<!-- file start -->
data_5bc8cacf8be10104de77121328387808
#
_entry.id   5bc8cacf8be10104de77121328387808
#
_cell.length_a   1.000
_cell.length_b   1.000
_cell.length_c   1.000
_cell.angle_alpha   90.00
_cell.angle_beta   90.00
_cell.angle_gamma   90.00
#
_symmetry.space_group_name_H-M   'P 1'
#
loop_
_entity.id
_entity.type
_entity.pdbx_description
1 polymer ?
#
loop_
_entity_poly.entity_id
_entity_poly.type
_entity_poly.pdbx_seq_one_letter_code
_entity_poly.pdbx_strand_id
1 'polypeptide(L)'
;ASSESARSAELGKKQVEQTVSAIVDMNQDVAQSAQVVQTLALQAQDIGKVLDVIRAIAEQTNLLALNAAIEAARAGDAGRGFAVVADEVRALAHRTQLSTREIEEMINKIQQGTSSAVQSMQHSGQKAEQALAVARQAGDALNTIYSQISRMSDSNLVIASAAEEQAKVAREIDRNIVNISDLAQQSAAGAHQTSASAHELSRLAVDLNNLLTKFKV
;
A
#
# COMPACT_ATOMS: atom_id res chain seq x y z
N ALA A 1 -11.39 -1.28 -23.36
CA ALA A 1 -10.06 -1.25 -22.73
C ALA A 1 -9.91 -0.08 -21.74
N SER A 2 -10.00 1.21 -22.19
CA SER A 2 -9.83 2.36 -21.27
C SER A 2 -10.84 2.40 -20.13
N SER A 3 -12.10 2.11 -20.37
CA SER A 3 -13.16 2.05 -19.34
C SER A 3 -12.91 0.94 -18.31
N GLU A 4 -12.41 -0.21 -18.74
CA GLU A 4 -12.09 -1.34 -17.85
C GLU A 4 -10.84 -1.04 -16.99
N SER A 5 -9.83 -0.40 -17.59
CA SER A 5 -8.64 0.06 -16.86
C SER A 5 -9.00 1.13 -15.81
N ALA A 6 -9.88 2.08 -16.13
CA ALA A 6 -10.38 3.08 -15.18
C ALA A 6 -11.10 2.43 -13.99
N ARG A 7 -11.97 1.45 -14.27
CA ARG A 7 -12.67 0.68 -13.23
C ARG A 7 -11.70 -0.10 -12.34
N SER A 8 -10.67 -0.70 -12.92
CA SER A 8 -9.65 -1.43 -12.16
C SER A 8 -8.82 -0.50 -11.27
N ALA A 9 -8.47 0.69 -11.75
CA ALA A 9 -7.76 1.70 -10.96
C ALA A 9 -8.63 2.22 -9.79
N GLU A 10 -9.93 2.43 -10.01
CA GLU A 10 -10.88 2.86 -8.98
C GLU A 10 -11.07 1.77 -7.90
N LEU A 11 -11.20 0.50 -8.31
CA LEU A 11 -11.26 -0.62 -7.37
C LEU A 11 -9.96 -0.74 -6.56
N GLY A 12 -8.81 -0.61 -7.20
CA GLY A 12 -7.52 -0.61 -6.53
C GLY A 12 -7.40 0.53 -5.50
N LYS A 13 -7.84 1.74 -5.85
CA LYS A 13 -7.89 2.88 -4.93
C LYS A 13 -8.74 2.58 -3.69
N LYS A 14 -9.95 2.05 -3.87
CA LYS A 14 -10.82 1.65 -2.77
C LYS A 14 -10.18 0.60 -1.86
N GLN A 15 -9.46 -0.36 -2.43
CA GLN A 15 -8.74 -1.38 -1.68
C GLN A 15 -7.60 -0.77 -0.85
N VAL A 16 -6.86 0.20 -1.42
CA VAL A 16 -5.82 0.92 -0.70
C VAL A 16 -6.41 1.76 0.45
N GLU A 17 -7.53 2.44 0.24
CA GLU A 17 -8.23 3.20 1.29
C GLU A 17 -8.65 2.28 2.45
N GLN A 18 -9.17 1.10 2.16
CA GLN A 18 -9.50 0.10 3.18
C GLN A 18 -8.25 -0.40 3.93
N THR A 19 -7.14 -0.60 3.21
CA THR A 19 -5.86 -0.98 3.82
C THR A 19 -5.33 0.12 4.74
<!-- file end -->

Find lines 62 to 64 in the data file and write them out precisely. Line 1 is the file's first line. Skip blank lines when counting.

CA LEU A 11 -11.26 -0.62 -7.37
C LEU A 11 -9.96 -0.74 -6.56
N GLY A 12 -8.81 -0.61 -7.20